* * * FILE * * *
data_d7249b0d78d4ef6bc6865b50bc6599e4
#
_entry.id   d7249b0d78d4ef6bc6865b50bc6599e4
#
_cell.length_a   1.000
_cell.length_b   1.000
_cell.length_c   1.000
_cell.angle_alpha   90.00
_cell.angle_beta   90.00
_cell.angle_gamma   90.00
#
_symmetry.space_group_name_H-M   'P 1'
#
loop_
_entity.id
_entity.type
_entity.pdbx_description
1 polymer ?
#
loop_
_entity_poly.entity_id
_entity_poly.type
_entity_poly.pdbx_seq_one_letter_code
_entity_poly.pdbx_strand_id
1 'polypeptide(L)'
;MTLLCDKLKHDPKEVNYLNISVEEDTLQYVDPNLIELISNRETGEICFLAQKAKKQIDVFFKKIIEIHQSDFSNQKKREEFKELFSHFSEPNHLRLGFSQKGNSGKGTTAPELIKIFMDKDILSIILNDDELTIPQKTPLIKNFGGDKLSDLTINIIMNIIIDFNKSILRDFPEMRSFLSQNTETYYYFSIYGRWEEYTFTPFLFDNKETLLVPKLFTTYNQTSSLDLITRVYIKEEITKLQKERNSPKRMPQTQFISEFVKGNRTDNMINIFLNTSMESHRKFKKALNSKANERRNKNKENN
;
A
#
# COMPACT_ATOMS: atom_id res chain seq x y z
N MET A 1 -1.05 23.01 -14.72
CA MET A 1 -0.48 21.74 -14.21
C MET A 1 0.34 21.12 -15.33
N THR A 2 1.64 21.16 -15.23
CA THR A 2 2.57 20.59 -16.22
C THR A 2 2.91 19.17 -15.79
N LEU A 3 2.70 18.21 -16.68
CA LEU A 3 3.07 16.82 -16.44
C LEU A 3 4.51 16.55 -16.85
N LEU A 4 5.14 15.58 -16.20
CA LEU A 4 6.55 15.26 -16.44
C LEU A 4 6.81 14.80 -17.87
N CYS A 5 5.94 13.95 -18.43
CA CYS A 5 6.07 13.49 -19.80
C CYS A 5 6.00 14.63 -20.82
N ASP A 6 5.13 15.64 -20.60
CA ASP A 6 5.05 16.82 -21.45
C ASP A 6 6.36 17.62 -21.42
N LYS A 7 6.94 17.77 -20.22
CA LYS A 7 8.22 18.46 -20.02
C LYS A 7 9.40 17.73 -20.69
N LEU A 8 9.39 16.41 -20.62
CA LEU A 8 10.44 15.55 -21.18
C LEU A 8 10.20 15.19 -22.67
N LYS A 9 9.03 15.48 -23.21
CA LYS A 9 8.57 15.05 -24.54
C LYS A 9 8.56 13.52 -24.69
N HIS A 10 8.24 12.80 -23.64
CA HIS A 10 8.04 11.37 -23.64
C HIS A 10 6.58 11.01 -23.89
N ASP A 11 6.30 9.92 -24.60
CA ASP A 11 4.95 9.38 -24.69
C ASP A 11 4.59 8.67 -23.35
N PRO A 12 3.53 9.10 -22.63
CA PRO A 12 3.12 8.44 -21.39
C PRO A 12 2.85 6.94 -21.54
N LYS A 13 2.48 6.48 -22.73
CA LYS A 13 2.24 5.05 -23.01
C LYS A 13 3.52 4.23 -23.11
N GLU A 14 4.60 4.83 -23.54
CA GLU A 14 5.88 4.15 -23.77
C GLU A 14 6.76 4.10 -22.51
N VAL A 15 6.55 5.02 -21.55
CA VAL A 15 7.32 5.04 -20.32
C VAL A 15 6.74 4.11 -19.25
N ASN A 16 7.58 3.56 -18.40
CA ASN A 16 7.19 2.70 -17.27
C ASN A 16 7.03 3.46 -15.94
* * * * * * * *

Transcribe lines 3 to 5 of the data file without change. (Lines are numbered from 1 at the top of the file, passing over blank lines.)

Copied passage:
_entry.id   d7249b0d78d4ef6bc6865b50bc6599e4
#
_cell.length_a   1.000